Time to catch up: A joint call to action on measles and vaccination

Joint blog post from Cllr Louise Gittins, Chair of the LGA's Children and Young People's Board and Cllr David Fothergill, Chair of the Community Wellbeing Board on the importance of increasing measles vaccination rates.

As councillors dedicated to the wellbeing of our communities, we stand united in addressing a pressing concern that has surfaced in recent weeks— the alarming rise in measles cases, particularly amongst children. 

Recent surge in measles cases

Measles is an infection that spreads very easily and for some people can be very serious. There’s no specific medical treatment for the disease; so it’s vital to get vaccinated as it’s the best protection against becoming seriously unwell. 

As a result of rapidly rising case numbers, the UK Health Security Agency (UKHSA) this week declared a national incident, with health experts warning further outbreaks could occur in other towns and cities unless MMR uptake increases in areas at risk. 

A national NHS campaign to boost uptake of a vaccine that protects against measles has also been launched in England this week after a rise in cases of the potentially serious disease.

Analysis from UKHSA has suggested that over 3.4 million children aged under 16 have not yet had an MMR jab. 

Measles outbreaks have occurred around the country, including in London, with the West Midlands experiencing cases at their highest level since the mid-1990s.

This alarming trend isn’t solely limited to the UK: this pattern of declining vaccine uptake has been mirrored across Europe, as millions of children missed out on doses due to the disruption of the pandemic.

The World Health Organisation (WHO) has said that in addition to falling vaccine uptake, more people were travelling abroad after COVID-19, increasing the risk of cross-border disease transmission and spread within communities.

An inevitable outcome?

The current outbreak is concerning but sadly, not surprising. Uptake of the MMR vaccine (which is given as two doses, usually in childhood and guards against measles) has been significantly lower than we need it to be for several years.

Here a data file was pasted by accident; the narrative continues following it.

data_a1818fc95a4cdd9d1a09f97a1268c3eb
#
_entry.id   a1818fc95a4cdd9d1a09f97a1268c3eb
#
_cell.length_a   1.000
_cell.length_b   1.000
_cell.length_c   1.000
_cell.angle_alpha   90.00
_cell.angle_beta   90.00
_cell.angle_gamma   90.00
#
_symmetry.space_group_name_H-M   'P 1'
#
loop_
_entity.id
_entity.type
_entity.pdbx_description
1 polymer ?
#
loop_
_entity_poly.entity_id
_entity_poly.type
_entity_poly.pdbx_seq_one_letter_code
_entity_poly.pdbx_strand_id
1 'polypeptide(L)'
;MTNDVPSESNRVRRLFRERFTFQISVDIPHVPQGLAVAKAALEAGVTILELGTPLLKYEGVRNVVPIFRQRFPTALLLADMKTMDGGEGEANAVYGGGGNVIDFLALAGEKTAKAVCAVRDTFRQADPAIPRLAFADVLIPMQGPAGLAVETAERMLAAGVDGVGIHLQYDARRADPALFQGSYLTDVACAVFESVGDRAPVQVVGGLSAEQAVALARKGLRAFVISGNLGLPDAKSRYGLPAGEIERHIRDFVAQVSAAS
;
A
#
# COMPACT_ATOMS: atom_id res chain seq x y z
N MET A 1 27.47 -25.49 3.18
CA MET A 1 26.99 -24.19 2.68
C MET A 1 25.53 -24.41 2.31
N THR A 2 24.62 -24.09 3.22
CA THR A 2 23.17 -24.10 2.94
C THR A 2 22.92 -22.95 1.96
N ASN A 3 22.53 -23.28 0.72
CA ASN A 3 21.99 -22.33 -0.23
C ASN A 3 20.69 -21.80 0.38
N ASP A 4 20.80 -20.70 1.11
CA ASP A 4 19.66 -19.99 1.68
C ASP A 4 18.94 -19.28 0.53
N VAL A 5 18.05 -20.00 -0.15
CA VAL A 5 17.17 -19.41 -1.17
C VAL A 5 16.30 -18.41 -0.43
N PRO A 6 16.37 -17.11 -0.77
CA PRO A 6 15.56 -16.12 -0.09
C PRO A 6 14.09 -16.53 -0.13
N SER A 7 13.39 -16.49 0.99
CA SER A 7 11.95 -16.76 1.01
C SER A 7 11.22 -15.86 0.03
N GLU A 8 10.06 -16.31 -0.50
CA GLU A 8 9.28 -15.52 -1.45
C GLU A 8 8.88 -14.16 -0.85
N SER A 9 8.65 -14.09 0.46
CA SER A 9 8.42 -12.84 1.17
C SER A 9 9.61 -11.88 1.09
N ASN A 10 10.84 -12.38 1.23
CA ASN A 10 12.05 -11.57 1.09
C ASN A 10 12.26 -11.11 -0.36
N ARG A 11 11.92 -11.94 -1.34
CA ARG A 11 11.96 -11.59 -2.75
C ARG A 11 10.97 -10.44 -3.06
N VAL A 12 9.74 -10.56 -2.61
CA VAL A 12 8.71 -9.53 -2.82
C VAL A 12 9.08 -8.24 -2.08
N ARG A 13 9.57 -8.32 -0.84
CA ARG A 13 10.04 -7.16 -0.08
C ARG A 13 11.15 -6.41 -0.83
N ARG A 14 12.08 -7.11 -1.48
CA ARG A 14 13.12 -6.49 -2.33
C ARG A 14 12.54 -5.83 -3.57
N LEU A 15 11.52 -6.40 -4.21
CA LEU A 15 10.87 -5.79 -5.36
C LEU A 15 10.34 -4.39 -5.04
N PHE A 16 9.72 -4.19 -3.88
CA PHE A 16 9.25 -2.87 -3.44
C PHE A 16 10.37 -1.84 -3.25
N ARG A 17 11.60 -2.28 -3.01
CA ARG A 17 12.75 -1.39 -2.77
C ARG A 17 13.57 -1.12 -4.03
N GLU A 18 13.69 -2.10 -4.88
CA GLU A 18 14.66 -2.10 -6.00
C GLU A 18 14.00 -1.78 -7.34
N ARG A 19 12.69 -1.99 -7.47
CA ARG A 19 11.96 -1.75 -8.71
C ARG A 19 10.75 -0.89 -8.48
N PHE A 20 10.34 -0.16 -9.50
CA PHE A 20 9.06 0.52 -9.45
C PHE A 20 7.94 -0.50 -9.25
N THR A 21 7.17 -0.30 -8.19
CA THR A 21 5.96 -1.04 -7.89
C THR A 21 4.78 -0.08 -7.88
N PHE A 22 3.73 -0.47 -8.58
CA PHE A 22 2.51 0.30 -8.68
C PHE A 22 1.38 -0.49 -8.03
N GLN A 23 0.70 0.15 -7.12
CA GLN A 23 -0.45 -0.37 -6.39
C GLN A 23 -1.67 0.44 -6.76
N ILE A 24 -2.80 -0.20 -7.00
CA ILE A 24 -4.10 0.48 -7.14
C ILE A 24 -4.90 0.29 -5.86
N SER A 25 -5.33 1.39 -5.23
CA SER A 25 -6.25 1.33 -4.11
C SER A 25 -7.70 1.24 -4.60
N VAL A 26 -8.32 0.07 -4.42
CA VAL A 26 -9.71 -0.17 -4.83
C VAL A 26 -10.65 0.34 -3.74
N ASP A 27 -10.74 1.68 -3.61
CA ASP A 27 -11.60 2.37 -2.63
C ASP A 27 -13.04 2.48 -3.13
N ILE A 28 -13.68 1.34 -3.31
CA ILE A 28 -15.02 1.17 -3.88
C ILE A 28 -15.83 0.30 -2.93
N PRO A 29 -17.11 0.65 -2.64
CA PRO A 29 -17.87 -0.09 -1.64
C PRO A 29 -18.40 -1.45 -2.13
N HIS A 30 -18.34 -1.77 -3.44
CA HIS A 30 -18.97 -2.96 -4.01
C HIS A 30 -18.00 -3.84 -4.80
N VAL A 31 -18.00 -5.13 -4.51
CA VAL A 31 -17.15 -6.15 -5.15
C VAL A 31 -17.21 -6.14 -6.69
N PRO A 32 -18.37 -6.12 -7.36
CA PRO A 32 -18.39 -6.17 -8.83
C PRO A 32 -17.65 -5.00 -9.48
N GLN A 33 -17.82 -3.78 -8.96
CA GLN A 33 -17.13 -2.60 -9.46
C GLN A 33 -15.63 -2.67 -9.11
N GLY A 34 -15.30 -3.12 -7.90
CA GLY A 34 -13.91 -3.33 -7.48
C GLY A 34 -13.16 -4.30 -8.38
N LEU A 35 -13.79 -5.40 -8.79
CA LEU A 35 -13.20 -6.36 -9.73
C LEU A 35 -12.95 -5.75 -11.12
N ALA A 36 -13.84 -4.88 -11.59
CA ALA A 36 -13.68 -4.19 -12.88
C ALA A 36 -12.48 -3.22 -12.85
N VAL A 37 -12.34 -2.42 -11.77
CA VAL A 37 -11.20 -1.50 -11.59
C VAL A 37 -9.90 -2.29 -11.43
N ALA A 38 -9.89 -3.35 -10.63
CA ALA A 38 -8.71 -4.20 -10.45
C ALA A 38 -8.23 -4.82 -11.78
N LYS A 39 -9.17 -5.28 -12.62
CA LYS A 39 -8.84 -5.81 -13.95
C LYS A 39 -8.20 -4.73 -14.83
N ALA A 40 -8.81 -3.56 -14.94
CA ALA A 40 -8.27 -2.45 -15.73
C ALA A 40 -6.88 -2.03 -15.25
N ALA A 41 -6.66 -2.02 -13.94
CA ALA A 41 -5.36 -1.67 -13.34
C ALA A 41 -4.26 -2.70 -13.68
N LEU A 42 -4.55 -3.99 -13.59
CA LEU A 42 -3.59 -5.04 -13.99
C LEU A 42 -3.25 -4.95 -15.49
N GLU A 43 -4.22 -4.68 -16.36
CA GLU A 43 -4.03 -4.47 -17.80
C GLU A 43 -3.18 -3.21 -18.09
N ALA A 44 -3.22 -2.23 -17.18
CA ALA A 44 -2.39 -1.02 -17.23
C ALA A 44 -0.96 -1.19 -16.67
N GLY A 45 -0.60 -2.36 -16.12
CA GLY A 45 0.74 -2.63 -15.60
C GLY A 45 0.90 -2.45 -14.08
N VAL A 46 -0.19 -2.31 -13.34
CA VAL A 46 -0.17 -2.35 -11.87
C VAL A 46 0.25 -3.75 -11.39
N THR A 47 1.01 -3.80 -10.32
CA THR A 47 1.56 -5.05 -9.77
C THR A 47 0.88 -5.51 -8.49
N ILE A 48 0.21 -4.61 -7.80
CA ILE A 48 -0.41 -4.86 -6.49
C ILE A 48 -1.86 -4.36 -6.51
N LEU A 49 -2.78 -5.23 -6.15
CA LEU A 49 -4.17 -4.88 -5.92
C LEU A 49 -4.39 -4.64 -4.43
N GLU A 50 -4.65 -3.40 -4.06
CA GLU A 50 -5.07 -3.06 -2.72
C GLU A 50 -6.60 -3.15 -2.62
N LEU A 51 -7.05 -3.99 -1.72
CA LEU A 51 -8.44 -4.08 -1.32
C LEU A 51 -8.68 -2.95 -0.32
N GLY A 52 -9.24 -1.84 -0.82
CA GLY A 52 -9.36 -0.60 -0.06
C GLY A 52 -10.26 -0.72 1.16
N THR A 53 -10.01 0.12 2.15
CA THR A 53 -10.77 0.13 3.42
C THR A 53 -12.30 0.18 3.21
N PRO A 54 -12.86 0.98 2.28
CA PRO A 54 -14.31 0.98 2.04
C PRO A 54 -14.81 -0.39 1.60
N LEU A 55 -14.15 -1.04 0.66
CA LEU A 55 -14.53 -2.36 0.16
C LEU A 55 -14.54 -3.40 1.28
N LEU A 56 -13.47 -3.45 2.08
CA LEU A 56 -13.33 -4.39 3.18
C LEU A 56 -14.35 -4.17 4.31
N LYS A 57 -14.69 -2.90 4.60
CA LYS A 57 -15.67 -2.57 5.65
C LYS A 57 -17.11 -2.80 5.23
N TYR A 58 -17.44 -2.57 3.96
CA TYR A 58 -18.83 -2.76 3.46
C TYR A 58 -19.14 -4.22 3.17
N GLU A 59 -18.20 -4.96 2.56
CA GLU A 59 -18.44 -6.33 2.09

Between 1994 and 1997, there was a relatively steady rate of MMR vaccine coverage for children reaching their second birthday in England, of around 91 per cent. 

In 1998, a now discredited article appeared in The Lancet which linked the MMR vaccination to autism. Uptake decreased significantly, and by 2003/04 only 80 per cent of children were vaccinated. The Lancet fully retracted the paper in 2010, and coverage consequently improved, reaching 93 per cent in 2013/14. 

However, by 2022-23, NHS data showed that only 84.5 per cent of children in England had received their 2nd dose of MMR vaccine by their 5th birthday, a decrease of 1.2 per cent from the previous year.

The overall vaccination figures mask significant regional differences:

  • Coverage in London (74.0 per cent) and was 16.4 per cent lower than the North East (90.4 per cent). 
  • Coverage is only at or above 90 per cent in two regions; the North East and the South West. 
  • No regions in England reached the 95 per cent target recommended by the WHO. 

How can councils and their Directors of Public Health support efforts to reverse this trend?

Councils are supporting local and national NHS vaccination campaigns to make sure people know how important it is for their family to be protected.

Together with the NHS, schools, health visitors and community groups, Directors of Public Health are working hard to remove the barriers that are currently making getting a vaccination difficult. 

Councils have a key role in reducing health inequalities. This should include facilitating appropriate access to information and vaccination services for under-served populations. 

Meanwhile, if anyone has missed one or both doses of the MMR vaccine (at any age), they can contact their GP practice to book an appointment. It is never too late to catch up. 

Council leaders and Directors of Public Health are also strongly encouraging parents and carers to check their children are up to date with their MMR vaccinations; if you’re not sure whether your child is due a vaccination or has missed a vaccination, you can check your Red Book or contact your GP practice.

What next?

There is undoubtedly more work to be done to boost uptake, particularly in addressing disparities in MMR uptake, both within and between regions and amongst different communities. 

There are many insights to be garnered from the COVID-19 vaccine rollout. Trusted local leaders and community champions played a vital role in raising awareness, dispelling myths, and running informative outreach sessions. 

Community engagement is fundamental for the success of all vaccination programs, and Directors of Public Health and their teams, who possess a deep understanding of their local populations, will continue collaborating with them to aid the NHS in implementing not only this vaccination program but also others.

It is absolutely paramount that we take a whole systems approach and that councils use their extensive links with people and communities to work side by side with their NHS vaccine colleagues. 

Councils are also actively collaborating with UKHSA to support efforts in addressing the ongoing outbreak at the local and regional levels. This involves boosting vaccine coverage and establishing vital connections with our communities.

The only way out of this crisis? Increase vaccination rates by encouraging parents and carers to get their children jabbed against measles. There’s no time to wait. 

Image credit: Freepik